>>> model.input_constraints
[(q_0 + q_1 + q_2 == 1, 1), (q_1 + q_2 + q_3 == 1, 1)]


### Construct from a Matrix and Constraints

A logical model object can be created from a matrix and constraint objects. This model expresses that the quadratic polynomial represented by the matrix is constrained by the constraints.

from amplify import BinarySymbolGenerator, BinaryMatrix, BinaryQuadraticModel
from amplify.constraint import one_hot

gen = BinarySymbolGenerator()
q = gen.array(4)  # Generate variable array of length 4
m = BinaryMatrix(3)
m[0, 0] = -2
m[0, 1] = 1
m[1, 2] = -1
m[2, 2] = 1
c1 = one_hot(q[:3])   # q_0 + q_1 + q_2 == 1
c2 = one_hot(q[1:])   # q_1 + q_2 + q_3 == 1
model = BinaryQuadraticModel(m, c1 + c2)

>>> model.input_matrix
([[-2, 1, 0],
[0, 0, -1],
[0, 0, 1]], 0.0)
>>> model.input_constraints
[(q_0 + q_1 + q_2 == 1, 1), (q_1 + q_2 + q_3 == 1, 1)]


## Methods to Reduce the Degree of a Polynomial

The following methods are implemented for reducing a higher degree polynomial to a quadratic polynomial. The method and parameters can be specified when constructing the logical model.

### NTR-KZFD 

A term of a polynomial over binary variables with a negative coefficient can be transformed to a quadratic polynomial using a binary auxiliary variable $$x$$ as below. Only one auxiliary variable is needed for each term of any degree $$n$$, but it can only be used if the coefficient $$p$$ is negative.

$p \prod_{i =1}^{n}{q_i} \rightarrow x p \left( S + 1 - n \right) \ \left( p < 0 \right)$
$\text{where} \quad S = \sum_{i =1}^{n}{q_i}$

### PTR-Ishikawa 

A term over binary variables with a positive coefficient $$p$$ and degree $$n$$ can be transformed using binary auxiliary variables $$x_i$$ as below. The number of auxiliary variables required is $$\mathrm{floor} \left( \left(n - 1\right) / 2 \right)$$.

$p \prod_{i =1}^{n}{q_i} \rightarrow \left| p \right| \frac{1}{2} S \left( S - 1 \right) - \left| p \right| \sum_{k = 1}^{\mathrm{floor} \left( \left(n - 1\right) / 2 \right)}{x_k \left( c_{n,k} \left( S - 2 k \right) + 1 \right) }$
\begin{split}\begin{align*} \text{where} \quad c_{n,k} &= \begin{cases} 1, & \text{if n is odd and k = \mathrm{floor} \left( \left(n - 1\right) / 2 \right)} \\ 2, & \text{otherwise} \end{cases} , \\ S &= \sum_{i =1}^{n}{q_i} \end{align*}\end{split}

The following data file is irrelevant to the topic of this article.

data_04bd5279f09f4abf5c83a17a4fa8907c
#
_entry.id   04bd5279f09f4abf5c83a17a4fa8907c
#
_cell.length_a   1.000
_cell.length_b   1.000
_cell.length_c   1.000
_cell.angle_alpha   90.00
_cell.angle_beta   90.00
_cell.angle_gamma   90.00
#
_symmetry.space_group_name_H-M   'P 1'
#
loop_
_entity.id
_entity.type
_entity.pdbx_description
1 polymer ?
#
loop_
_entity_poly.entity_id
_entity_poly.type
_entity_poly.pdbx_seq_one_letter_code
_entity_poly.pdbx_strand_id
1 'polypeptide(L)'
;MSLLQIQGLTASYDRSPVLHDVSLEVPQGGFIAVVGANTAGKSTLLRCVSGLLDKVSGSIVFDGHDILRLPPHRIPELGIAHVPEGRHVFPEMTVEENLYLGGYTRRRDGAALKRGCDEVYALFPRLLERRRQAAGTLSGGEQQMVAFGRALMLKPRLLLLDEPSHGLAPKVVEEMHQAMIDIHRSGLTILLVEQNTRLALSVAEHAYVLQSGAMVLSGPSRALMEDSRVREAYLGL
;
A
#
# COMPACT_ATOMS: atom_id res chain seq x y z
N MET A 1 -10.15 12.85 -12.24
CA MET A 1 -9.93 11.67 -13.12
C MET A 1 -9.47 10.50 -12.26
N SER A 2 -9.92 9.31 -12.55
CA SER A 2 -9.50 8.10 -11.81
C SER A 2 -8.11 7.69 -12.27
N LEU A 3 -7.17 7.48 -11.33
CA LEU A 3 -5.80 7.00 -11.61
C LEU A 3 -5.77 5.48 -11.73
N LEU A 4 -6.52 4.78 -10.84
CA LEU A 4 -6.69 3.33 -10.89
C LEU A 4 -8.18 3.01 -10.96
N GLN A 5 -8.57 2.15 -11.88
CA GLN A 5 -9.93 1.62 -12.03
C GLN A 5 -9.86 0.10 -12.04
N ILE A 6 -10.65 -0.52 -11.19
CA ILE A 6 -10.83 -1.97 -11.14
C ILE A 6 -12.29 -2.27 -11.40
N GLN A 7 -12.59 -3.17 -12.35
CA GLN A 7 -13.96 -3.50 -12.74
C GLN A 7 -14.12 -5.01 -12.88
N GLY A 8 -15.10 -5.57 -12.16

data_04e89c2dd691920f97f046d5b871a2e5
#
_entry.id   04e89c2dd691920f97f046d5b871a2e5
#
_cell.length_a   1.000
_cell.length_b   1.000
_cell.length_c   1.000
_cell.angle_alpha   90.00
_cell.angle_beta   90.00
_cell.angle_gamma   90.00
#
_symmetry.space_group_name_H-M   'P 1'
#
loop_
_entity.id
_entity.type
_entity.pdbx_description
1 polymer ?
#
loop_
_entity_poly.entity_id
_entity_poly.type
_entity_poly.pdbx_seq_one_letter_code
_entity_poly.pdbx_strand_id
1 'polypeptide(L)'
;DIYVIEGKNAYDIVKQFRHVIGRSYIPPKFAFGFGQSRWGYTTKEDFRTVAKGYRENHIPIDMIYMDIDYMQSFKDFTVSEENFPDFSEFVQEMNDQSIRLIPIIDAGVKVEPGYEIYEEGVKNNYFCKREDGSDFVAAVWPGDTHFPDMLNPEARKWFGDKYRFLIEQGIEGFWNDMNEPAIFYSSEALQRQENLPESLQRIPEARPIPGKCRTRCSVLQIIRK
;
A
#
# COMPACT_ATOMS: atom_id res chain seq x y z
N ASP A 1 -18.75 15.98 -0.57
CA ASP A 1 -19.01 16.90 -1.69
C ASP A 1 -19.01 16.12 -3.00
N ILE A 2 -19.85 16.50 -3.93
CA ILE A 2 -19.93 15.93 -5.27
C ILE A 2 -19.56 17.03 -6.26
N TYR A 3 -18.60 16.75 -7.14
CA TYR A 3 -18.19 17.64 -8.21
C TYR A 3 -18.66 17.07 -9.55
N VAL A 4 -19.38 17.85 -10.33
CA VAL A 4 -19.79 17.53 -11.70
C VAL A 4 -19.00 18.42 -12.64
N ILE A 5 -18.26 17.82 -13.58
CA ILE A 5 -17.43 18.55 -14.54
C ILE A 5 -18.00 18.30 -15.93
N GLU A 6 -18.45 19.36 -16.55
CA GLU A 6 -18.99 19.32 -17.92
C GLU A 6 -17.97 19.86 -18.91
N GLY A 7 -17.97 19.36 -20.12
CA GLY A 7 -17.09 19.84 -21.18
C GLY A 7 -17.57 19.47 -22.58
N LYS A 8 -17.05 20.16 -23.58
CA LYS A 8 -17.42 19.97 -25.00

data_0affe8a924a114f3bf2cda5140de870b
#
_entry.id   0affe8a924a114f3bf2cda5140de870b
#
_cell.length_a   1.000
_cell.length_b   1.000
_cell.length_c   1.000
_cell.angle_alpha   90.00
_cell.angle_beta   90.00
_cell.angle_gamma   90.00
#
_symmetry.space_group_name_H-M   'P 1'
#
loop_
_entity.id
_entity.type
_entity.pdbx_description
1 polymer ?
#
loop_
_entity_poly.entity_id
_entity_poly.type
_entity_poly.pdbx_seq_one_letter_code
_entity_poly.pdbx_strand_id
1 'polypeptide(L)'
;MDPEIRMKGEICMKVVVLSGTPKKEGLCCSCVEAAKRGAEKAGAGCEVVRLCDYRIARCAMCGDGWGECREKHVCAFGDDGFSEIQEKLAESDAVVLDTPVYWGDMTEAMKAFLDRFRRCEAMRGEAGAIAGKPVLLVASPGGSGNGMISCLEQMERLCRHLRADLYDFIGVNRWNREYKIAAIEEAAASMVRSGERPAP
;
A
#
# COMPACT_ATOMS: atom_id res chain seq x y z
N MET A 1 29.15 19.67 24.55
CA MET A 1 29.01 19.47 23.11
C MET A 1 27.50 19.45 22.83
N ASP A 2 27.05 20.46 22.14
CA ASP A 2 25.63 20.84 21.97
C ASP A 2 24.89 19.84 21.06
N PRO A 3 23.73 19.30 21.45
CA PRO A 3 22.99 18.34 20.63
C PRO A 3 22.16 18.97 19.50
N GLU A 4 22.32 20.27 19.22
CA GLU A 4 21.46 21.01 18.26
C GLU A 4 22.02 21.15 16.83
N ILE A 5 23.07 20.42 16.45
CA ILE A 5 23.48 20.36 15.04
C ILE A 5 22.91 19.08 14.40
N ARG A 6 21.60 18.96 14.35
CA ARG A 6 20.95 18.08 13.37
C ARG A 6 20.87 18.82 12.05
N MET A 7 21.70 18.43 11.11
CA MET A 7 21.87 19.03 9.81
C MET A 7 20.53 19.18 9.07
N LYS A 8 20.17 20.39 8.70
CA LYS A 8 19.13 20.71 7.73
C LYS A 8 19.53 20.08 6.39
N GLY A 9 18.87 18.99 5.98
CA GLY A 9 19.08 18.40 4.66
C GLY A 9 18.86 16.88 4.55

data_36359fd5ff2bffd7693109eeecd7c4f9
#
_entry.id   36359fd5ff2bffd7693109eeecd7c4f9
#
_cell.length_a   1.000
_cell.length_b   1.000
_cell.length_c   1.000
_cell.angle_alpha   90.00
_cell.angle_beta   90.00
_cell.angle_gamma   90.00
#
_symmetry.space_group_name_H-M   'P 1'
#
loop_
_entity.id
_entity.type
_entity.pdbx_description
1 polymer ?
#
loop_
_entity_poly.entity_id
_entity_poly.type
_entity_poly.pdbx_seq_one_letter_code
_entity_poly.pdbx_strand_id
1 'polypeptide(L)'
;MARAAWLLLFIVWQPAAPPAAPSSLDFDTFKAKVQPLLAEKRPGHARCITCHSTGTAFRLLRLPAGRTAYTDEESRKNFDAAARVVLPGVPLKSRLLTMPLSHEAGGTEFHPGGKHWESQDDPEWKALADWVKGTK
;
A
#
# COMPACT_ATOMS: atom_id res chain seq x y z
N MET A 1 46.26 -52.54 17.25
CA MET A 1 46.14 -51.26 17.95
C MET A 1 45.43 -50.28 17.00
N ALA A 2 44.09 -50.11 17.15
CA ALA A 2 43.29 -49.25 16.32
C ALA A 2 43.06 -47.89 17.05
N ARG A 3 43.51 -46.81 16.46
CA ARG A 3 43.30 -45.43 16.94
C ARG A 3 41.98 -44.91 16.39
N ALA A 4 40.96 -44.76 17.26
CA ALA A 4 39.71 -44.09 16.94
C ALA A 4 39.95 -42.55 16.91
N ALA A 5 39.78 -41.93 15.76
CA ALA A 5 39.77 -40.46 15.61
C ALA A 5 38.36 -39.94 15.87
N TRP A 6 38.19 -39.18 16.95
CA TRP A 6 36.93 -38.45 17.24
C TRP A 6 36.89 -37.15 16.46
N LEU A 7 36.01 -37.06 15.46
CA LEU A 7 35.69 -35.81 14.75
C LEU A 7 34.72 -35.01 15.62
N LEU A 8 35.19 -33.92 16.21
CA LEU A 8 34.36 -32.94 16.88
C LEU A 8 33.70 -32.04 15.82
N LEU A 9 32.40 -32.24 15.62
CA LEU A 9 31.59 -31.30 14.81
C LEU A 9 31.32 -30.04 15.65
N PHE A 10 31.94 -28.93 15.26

### PTR-Ishikawa (Ising)

The Amplify SDK implements its own version of PTR-Ishikawa’s Ising version. An Ising term of degree $$n$$ is transformed using auxiliary Ising variables $$y_i$$. One of the following two cases is performed depending on the sign of the coefficient $$p$$ and the parity of the degree $$n$$.

• $$p > 0$$ and $$n$$ is odd, or $$p < 0$$ and $$n$$ is even

$p \prod_{i =1}^{n}{s_i} \rightarrow 2 \left| p \right| S^2 - 8 \left| p \right| \sum_{k = 1}^{\mathrm{floor} \left( n / 2 \right)}{x_k \left( S - 2 k + 1 \right) } - \left| p \right|$
$\text{where} \quad S = \sum_{i =1}^{n}{\frac{s_i + 1}{2}}, \quad x_k = \frac{y_k + 1}{2}$
• $$p > 0$$ and $$n$$ is even, or $$p < 0$$ and $$n$$ is odd

$p \prod_{i =1}^{n}{q_i} \rightarrow 2 \left| p \right| \left( S - 1 \right)^2 - 8 \left| p \right| \sum_{k = 1}^{\mathrm{floor} \left( \left(n - 1\right) / 2 \right)}{x_k \left( S - 2 k \right) } - \left| p \right|$
$\text{where} \quad S = \sum_{i =1}^{n}{\frac{s_i + 1}{2}}, \quad x_k = \frac{y_k + 1}{2}$

### Substitution 

A product of two distinct binary variables can be substituted by a binary auxiliary variable $$x$$, imposing an additional constraint with penalty function $$g$$ to the model. Terms of degree 4 or higher can be also converted to a quadratic model by performing this substitution recursively. The number of auxiliary variables required for a binary term of degree $$n$$ is $$n-2$$, but it is sometimes possible to share an auxiliary variable by doing the substitution simultaneously for multiple terms which have the same variable pair in common. However, determining the appropriate weight of the penalty function $$g$$ is generally non-trivial and must be adjusted.

$q_1 q_2 \rightarrow x$
$g \left(q_1, q_2, x \right) = q_1 q_2 − 2 q_1 x − 2 q_2 x + 3 x$

### Specify a Reduction Method

When constructing a logical model from a polynomial object, QuadratizationMethod class can be given as the keyword argument method to select the degree reduction method.

from amplify import (
BinarySymbolGenerator,
pair_sum,
)

gen = BinarySymbolGenerator()
q = gen.array(8)  # Generate variable array of length 8
f = pair_sum(q) ** 4  # Example of creating a higher degree polynomial

# degree reduction using the Substitution method
BinaryQuadraticModel.substitution_multiplier = 2.0  # Specify the weight of the penalty functions used in the substitution method

>>> model.num_input_vars   # Number of variables before lowering the degree
8
>>> model.num_logical_vars # Number of variables after lowering the degree